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Re: ARM platform: internal error - unrecognizable insn

> Using the following compiler on a NetWinder:
> Reading specs from
> /usr/lib/gcc-lib/armv4l-unknown-linux-gnu/2.95.1/specs
> gcc version 2.95.1 19990816 (release)
> I get the following error:
> gcc -O2 -fsigned-char -fomit-frame-pointer -fpic  -I. -I.
> -I/usr/include/apache                     -c functions/dns.c -o
> functions/dns.o
> functions/dns.c: In function `php3_getmxrr':
> functions/dns.c:321: internal error--unrecognizable insn:
> (insn 781 780 286 (set (reg:SI 0 r0)
>         (umin:SI (reg/v:SI 0 r0)
>             (const_int 8192 [0x2000]))) -1 (nil)
>     (nil))
> make: *** [functions/dns.o] Error 1
> This is an -O2 optimization bug.  Lowering the optimization level to -O1
> allows this file to build.  Unfortunately I still don't understand
> enough RTL to debug this one.  Sorry.  The .i file is attached.
> Scott

This is truly horrible.  Before reload we have

(insn 774 256 257 (set (reg:SI 185)
        (reg:SI 77)) 176 {*movsi_insn} (insn_list/j/c 240 (nil))
    (expr_list:REG_EQUIV (plus:SI (reg:SI 25 sfp)
            (const_int -8256 [0xffffdfc0]))

(insn 286 689 690 (parallel[
            (set (reg/v:SI 46)
                (plus:SI (umin:SI (reg/v:SI 47)
                        (const_int 8192 [0x2000]))
                    (reg:SI 185)))
            (clobber (reg:CC 24 cc))
        ] ) 108 {*minmax_arithsi} (nil)
    (expr_list:REG_DEAD (reg/v:SI 47)
        (expr_list:REG_UNUSED (reg:CC 24 cc)

global alloc fails to allocate a register to pseudo 185 (or it gets 
spilled, it doesn't really matter), so reload eliminates it entirely, 
substituting the equivalent value for it.  The intermediate expression is 

	(plus:SI (umin:SI (reg:SI 0 r0) (const_int 8192))
		 (plus:SI (reg:SI 13 sp) (const_int 92)))
	(clobber (reg:CC 24 cc)) ])

But this is immediately canonicalized to 

(insn 286 689 690 (parallel[ 
            (set (reg/v:SI 8 r8)
                (plus:SI (plus:SI (umin:SI (reg/v:SI 0 r0)
                            (const_int 8192 [0x2000]))
                        (reg:SI 13 sp))
                    (const_int 92 [0x5c])))
            (clobber (reg:CC 24 cc))
        ] ) 108 {*minmax_arithsi} (nil)
    (expr_list:REG_DEAD (reg/v:SI 0 r0)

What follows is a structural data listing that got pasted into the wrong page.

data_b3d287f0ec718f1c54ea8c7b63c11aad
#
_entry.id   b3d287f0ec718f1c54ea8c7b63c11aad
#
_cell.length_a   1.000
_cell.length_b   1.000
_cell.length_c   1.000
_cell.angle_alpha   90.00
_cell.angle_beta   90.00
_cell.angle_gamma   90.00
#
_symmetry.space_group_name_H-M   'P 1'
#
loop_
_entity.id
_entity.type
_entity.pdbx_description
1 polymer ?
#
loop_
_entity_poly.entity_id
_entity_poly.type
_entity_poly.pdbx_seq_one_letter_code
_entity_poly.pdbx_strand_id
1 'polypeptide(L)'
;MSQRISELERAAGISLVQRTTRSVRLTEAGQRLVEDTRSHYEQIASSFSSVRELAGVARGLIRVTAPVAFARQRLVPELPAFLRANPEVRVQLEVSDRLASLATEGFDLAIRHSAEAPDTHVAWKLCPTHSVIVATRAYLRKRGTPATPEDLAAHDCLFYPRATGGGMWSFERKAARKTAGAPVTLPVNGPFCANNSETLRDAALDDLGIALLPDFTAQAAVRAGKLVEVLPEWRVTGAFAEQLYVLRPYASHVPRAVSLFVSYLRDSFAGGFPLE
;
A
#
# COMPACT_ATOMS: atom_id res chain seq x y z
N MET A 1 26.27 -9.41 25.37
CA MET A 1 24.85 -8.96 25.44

(expr_list:REG_UNUSED (reg:CC 24 cc)

which no-longer matches any pattern in the MD file.  This then causes 
reload to try to push further reloads, but it is doing this based on the 
insn that we used to have, not the canonicalized version, so it tries to 
split the (umin()()) subexpression into a separate insn.  The resulting 
insns then fail to match because the clobber of the condition codes did 
not go with it.

Note that if it weren't for the canonicalization, reload would have simply 
pushed a new reload for the (plus (reg sp) (const_int 92)) sub-expression 
and it would have all worked fine.

The carnage here is just a nasty case of what we normally prevent by the 
additional matching rules on the insn, which normally prevent an 
expression containing the frame pointer (or arg pointer) from matching; 
unfortunately, these won't work in this instance, since the offending 
register isn't the frame pointer, nor is there an easy way to tell that it 
is equivalent to an expression based on it.

It seems that the only solution is to add an additional pattern to the MD 
for this case that matches the carnage generated by reload; there are 
already some for matching similar problems with the multiply-add 
instructions.  (Why does it have to do this canonicalization this way?  
Why can't it undo it if it fails to generate a matching insn?)  I fear 
that there are a large number of patterns in the description that could 
*potentially* fail in this way.

All this begs the question: should we have some special splits in the MD 
(define_reload?) that help reload to do the right thing in cases like this?

I'll think about adding a new pattern.


PS.  The code doesn't fault with the latest version of the 2.95 branch, 
but I'm fairly certain this is just luck, not that the fundamental problem 
has been solved.


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